City of Statesboro proposes reducing penalties for marijuana possession

The ordinance to reduce the consequences of marijuana possession will allow people who are caught with less than one ounce of marijuana to avoid jail time and receive a fine for a maximum of $500 or complete community service.

Tori Collins

The Statesboro City Council proposed a new ordinance to reduce the consequences of marijuana possession to a misdemeanor at its monthly meeting Nov. 20.

The ordinance will allow people who are caught with less than one ounce of marijuana to avoid jail time and receive a fine for a maximum of $500 or complete community service.

Mayor Jonathan McCollar said lowering the consequences of marijuana possession could be beneficial in a city where many youths live and may be experimenting.

“One thing I want people to know is that this is about criminal justice reform, to make sure that individuals that make bad decisions as young people, that they’re not pended to those decisions for the rest of their lives,” McCollar said.

Marijuana is not decriminalized

The ordinance only applies to the city of Statesboro.

According to the Statesboro Code of Ordinances, Georgia law prohibits the possession of marijuana regardless of the amount and requires up to one year in jail and a fine of up to $1,000 for less than one ounce of marijuana.

By implementing an ordinance, cities can reduce the severity of penalties offenders receive, however the ordinance does not legalize the possession of marijuana.

“One thing that we’ve got to reiterate is that marijuana is not legal, it’s just that we’ve had a switch in how we approach those that have been caught with less than one ounce of the substance,” McCollar said.

Lowering the consequences for marijuana possession under one ounce applies only if the offender is caught by a Statesboro City Police officer, and is not charged with additional offenses.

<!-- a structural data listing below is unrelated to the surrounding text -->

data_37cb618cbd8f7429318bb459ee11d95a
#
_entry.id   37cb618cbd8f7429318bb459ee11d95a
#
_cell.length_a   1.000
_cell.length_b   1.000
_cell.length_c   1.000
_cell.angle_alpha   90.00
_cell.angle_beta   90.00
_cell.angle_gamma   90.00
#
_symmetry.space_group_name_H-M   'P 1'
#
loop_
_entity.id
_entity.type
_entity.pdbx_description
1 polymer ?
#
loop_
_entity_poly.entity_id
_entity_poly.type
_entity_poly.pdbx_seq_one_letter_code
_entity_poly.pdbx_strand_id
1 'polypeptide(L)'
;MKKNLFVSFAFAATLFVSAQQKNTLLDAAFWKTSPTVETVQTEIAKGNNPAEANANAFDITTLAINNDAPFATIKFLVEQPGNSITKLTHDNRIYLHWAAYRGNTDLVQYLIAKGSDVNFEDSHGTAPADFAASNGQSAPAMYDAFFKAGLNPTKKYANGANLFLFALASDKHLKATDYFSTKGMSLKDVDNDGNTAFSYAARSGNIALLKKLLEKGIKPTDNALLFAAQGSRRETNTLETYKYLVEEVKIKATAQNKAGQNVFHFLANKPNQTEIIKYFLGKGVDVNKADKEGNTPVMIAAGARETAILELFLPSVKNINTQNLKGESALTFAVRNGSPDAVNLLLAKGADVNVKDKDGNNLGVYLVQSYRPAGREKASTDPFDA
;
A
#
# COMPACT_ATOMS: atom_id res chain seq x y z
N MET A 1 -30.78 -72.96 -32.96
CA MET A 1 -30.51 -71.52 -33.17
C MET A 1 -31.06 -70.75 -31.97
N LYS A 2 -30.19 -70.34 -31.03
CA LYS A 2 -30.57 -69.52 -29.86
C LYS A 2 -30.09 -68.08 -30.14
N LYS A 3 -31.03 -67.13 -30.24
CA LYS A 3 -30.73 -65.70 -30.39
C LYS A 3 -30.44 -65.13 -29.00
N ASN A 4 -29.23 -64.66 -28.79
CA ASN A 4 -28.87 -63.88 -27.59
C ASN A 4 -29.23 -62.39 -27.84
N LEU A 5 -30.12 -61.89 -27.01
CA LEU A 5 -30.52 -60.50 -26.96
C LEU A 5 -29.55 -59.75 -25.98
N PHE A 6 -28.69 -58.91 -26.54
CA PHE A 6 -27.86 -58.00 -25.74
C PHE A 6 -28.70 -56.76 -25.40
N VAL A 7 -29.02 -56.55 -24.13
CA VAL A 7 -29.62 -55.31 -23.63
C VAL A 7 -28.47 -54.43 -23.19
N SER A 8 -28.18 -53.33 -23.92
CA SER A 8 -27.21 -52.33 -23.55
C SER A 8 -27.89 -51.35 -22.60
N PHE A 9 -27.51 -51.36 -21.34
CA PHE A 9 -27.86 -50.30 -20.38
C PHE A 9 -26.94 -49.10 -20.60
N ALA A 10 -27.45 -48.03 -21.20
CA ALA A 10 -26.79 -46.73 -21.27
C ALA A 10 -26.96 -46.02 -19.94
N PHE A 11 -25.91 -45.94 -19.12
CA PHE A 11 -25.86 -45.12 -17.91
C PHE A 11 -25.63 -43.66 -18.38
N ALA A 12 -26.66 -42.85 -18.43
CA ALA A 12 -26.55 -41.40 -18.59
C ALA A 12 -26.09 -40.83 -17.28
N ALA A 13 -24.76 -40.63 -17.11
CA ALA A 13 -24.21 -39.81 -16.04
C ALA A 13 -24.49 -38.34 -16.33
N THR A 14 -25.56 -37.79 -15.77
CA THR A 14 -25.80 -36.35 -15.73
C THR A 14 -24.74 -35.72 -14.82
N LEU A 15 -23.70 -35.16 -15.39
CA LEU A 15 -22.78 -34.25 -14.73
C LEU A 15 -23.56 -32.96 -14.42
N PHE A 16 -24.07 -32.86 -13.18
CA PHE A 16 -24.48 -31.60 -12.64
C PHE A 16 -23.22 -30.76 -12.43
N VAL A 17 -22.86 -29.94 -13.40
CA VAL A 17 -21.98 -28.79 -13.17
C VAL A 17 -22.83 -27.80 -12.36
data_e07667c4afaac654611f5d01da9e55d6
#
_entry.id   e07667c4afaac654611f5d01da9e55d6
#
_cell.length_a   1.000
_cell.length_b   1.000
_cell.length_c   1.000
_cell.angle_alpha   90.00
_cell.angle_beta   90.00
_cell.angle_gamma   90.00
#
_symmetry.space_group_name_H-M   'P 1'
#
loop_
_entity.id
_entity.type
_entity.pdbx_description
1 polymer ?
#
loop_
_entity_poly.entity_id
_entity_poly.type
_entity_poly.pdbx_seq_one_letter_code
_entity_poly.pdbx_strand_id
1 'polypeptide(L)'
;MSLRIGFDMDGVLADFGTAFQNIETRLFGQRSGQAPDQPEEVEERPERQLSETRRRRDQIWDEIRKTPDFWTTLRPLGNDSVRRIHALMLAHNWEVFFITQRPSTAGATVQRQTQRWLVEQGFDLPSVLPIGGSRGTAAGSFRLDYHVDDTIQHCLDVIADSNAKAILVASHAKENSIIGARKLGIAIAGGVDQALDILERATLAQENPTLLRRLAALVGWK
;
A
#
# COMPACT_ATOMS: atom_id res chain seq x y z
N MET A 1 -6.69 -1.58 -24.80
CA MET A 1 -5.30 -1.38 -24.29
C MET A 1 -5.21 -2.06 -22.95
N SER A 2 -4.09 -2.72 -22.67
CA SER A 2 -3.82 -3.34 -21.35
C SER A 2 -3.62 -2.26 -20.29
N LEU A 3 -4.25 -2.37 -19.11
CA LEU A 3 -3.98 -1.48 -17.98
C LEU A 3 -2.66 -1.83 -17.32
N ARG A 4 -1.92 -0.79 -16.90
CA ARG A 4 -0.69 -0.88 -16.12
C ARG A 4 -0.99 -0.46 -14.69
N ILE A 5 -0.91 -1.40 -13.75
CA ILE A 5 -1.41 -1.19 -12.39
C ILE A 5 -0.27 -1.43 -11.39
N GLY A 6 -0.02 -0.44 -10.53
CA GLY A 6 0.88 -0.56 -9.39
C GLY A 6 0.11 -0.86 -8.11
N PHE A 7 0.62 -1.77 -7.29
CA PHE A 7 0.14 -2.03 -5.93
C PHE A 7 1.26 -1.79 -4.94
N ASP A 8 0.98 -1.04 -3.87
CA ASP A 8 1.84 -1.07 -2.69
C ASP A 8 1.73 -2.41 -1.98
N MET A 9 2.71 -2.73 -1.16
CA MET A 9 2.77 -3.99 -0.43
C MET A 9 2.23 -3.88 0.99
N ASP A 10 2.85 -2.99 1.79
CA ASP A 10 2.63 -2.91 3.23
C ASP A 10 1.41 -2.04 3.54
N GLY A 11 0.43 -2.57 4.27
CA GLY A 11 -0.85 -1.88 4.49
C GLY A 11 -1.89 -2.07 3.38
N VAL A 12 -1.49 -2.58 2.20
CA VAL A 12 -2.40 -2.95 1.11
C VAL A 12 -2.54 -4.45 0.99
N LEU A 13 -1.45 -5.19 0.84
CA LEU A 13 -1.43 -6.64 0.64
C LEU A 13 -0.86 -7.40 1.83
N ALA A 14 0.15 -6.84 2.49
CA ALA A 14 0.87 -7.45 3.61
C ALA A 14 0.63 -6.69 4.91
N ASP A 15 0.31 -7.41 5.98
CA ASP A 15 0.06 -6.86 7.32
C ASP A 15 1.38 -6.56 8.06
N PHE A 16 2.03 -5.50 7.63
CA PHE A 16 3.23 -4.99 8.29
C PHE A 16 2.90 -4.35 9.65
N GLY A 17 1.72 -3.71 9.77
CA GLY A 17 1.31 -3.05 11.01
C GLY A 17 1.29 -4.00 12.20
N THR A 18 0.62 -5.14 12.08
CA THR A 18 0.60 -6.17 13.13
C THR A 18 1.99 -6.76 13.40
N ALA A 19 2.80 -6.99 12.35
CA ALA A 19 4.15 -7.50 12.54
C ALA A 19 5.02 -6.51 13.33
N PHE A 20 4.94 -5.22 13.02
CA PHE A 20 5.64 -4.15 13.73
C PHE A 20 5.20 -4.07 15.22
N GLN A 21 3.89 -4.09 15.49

Other law enforcement agencies such as State Patrol and University Police Department could still arrest offenders who could then be charged at the state and federal levels, which could mean going through the booking process of being fingerprinted and having their mugshot taken.

“This is going to keep our community safer, because it allows our police officers not to be tied up with all of those hours associated with booking someone,” McCollar said. “The goal is to free up law enforcement so that they can really spend more time on those crimes that are really affecting the quality of life for those that call Statesboro their home.”

What’s next

Although no one opposed the ordinance at the past Statesboro City Council meeting, the ordinance has not been approved.

“As of right now I can’t say specifically which direction the council will go. I don’t anticipate it being an issue as far as passage is concerned,” McCollar said. “In my opinion if I had to bet on it, I’d say that it would pass.”

The ordinance will be presented for a second time at the Dec. 4 Statesboro City Council meeting at 9 a.m. where the ordinance will be voted on and any adjustments to the ordinance will be made.

Tori Collins, The George-Anne Daily Reporter, [email protected]